Godard, Warhol, and the cinema of attractions

Earlier this week I saw Jean-Luc Godard’s Goodbye to Language, finally playing here in Boston.  It’s a masterful film, one that resembles Godard’s other late-period work in its density and difficulty but that experiments with form in ways that feel refreshingly playful and comic.  It may be the most vital film Godard has made in many, many years—certainly his best since the completion of Histoire(s) du Cinema in 1998.  (I’ve gone back and added it to my list of favorite films from 2014.) 

Goodbye to Language must be approached as an experimental film in which Godard uses repetition, recitation, and citation rather than plot, character, and dialogue, and in which we are continually prevented from getting swept up in the conventions of narrative cinema.  Godard teases us with the fragments of a narrative (a couple, a house, a dog) as if daring us to relate to them emotionally before yanking them away, much in the same way that he introduces, then cuts off, fragments of music on the soundtrack.  Since the beginning of his career Godard has systematically taken apart and reassembled the elements of cinema in order to get us to think about how they work.  The difficulty of Godard, especially the late films, has to do with his denying us the things that we are accustomed to hanging onto when we watch movies. 

But where Godard’s other late-period films sometimes risk collapsing under their own intellectual weight, Goodbye to Language is light and fleet.  (It runs a mere 70 minutes.) It’s a film in which Godard recovers the innocence of the cinema by returning us to cinema’s origins: his use of 3D—which is sometimes sophisticated, sometimes whimsical, sometimes direct—seems designed to recreate the experience of seeing film itself as if for the first time.  The very act of looking at a flower, a dog, a naked body becomes endlessly fascinating.  These were the subjects of the very first films made by Muybridge, Edison, Smith, and the Lumiere brothers at the end of the nineteenth century.  As Tom Gunning has argued, the visceral appeal of these films had less to do with telling stories or communicating ideas than with involving audiences in the sheer power of the image, and with using the “magic” of cinema technology to defamiliarize recognizable subject matter (animals, machines, the human body).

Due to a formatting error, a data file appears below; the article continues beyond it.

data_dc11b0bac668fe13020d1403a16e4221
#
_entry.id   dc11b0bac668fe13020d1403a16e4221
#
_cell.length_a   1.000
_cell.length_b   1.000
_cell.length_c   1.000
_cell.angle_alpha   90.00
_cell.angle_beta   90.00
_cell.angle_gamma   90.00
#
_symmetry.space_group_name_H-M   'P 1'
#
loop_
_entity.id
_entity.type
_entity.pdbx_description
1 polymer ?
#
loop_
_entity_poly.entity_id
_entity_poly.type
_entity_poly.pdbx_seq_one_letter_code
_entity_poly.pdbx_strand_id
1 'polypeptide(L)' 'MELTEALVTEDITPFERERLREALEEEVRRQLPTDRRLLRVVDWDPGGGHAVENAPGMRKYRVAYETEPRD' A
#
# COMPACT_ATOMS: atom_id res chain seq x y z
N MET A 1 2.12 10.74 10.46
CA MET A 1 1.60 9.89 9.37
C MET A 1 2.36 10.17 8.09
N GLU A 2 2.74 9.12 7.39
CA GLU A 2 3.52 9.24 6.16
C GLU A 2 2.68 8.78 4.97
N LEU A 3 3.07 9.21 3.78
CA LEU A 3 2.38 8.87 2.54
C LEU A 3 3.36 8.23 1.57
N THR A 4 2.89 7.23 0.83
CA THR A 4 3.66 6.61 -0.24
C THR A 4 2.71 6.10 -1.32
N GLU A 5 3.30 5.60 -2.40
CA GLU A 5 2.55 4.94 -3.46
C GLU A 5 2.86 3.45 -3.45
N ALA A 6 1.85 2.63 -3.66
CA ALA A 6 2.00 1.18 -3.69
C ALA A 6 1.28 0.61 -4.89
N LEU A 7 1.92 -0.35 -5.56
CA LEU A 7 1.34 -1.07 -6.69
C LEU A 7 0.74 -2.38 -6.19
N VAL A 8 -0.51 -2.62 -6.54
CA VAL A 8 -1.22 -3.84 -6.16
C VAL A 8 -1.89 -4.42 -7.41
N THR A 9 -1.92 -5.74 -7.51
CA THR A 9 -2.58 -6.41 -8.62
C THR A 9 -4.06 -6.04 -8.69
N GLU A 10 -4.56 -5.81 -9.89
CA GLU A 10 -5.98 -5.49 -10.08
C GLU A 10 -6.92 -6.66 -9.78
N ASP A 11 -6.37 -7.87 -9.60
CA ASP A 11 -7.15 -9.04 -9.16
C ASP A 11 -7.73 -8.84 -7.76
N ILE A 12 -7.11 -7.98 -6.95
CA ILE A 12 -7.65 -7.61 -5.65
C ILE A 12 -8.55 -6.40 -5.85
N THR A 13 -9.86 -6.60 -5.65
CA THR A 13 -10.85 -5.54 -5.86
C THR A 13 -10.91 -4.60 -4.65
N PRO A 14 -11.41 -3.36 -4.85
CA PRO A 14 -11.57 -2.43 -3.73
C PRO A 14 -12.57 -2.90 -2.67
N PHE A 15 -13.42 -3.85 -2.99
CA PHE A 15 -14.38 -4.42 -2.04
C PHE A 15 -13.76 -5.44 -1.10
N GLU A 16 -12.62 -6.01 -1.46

By sheer coincidence, I watched Andy Warhol’s Outer and Inner Space (1966) shortly before seeing Goodbye to Language.  The two ended up making an ideal double feature.  Warhol’s film is a kind of palimpsest in which images of Edie Sedgwick are repeated and overlaid to dizzying effect until, one by one, each layer ominously fizzes out.  Outer and Inner Space has to do with issues of celebrity, stardom, and reproducibility in ways that Goodbye to Language does not, but the two films put us under the spell of the cinematic image in ways that hearken back to the actualities of the 1890s.  The Warhol film says: look at this specimen of human beauty.  Look at her face from the front.  Look at her face in profile.  Look at how she laughs.  Look at how she sneezes.  Sedgwick’s sneezes late in the film recall Fred Ott’s Sneeze, Thomas Edison’s four-second-long film from 1894, in which a seemingly unremarkable bodily function becomes a site of cinematic spectacle.  Both Outer and Inner Space and Goodbye to Language trade on the magic of seeing the ordinary with new eyes.

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